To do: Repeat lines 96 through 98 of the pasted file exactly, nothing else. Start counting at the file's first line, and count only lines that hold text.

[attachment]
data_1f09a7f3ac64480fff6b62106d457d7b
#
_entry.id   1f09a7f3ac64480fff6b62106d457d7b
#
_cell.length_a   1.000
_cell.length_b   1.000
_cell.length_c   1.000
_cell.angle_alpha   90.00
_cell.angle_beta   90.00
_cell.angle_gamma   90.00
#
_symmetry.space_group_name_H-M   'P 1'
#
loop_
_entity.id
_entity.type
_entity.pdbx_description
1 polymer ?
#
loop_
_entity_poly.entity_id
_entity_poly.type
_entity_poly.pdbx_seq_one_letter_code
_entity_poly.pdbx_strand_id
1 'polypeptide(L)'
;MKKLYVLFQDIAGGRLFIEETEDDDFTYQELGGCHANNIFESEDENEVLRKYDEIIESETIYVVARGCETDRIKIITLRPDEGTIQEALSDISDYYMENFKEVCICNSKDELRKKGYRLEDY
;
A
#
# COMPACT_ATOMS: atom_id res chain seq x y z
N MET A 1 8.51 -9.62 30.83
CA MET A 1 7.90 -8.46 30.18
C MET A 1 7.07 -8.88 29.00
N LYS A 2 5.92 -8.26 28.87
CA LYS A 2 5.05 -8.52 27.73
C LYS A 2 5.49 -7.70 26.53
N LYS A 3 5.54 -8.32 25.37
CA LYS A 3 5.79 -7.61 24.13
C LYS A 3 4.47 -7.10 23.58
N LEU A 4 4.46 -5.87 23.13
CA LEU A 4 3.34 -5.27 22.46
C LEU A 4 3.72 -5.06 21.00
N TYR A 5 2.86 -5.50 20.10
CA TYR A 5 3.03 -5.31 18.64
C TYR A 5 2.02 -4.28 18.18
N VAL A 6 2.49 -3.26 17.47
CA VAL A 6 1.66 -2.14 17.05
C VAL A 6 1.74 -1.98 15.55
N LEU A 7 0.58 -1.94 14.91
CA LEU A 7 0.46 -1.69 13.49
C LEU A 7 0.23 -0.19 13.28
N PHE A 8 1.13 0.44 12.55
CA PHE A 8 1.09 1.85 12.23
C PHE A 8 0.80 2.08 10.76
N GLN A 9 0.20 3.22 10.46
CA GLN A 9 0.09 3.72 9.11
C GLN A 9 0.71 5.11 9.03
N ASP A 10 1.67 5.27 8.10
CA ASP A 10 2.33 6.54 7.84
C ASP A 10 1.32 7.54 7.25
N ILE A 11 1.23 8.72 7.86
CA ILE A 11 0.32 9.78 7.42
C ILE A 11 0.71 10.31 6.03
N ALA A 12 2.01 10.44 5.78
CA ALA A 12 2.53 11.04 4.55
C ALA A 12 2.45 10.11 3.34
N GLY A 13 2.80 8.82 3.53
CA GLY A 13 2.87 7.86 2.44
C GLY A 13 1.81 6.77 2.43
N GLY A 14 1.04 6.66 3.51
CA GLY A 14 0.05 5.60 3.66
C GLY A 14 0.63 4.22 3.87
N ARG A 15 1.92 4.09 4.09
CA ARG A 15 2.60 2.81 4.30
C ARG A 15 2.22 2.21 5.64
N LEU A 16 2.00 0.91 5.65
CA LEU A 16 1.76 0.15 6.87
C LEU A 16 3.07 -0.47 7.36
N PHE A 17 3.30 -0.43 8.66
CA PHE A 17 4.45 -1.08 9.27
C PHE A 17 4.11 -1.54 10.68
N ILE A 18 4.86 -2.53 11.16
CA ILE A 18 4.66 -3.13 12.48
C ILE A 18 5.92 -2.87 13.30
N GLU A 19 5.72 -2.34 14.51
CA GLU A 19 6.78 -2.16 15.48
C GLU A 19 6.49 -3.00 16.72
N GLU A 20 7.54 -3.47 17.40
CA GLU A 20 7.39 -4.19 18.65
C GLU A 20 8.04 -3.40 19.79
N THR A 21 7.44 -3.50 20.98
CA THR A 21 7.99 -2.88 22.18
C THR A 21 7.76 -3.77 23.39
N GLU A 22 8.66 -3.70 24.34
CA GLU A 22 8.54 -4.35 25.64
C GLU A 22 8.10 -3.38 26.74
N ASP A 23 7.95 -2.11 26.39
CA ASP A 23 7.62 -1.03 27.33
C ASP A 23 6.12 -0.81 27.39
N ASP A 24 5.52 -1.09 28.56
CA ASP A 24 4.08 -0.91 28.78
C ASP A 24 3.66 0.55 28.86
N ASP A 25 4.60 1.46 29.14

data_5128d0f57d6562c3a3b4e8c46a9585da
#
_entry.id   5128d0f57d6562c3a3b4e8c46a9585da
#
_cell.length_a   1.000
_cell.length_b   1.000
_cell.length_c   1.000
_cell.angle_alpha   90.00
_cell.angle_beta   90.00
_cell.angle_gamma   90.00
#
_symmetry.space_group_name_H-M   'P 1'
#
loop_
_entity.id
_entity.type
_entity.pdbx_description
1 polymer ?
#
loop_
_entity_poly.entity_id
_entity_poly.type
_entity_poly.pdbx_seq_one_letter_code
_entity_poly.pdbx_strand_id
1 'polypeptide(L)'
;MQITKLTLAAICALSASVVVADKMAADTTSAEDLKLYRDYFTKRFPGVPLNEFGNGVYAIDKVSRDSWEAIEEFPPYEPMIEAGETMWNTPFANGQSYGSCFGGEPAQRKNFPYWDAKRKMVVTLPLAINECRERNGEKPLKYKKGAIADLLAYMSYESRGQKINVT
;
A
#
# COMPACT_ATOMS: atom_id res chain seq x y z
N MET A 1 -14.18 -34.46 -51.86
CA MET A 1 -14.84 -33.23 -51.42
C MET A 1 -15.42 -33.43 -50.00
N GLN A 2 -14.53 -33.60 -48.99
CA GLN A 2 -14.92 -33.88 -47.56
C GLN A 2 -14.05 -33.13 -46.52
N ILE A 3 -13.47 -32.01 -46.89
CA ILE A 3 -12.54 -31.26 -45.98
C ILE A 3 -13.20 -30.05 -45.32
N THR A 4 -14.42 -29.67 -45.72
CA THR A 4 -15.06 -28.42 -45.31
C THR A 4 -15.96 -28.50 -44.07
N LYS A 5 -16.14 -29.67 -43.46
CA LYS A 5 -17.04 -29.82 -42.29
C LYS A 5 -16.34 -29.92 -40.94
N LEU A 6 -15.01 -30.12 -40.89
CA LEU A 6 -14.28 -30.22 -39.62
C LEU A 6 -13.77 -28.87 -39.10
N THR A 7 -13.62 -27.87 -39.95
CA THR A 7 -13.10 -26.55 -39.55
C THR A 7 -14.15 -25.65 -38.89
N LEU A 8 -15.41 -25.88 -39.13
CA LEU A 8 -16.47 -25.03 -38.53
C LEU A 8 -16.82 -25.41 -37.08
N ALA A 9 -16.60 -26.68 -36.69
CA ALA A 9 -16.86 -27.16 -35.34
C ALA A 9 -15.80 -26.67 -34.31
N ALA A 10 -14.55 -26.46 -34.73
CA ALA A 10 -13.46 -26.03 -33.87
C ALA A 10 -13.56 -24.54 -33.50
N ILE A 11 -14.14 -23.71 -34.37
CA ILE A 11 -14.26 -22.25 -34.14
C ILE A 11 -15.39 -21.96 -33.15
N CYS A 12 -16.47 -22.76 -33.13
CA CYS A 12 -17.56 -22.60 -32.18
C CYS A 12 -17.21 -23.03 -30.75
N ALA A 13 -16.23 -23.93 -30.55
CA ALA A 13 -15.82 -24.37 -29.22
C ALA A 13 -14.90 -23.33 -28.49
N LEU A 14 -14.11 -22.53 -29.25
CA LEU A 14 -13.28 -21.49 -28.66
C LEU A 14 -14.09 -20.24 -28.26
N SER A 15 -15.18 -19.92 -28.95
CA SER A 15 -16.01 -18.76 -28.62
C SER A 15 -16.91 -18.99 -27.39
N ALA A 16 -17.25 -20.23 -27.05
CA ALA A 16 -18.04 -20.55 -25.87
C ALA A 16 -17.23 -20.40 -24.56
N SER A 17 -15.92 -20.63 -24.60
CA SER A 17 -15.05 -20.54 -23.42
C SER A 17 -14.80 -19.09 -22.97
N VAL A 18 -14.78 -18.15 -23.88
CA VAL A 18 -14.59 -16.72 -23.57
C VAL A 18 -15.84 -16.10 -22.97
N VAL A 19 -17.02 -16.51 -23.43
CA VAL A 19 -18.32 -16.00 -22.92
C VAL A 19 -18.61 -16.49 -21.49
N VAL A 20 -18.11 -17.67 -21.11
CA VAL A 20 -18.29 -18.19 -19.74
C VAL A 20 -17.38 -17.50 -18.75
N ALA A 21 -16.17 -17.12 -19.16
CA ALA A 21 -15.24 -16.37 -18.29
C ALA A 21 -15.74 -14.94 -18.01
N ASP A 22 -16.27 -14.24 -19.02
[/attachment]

C GLU A 22 8.10 -3.38 26.74
N ASP A 23 7.95 -2.11 26.39
CA ASP A 23 7.62 -1.03 27.33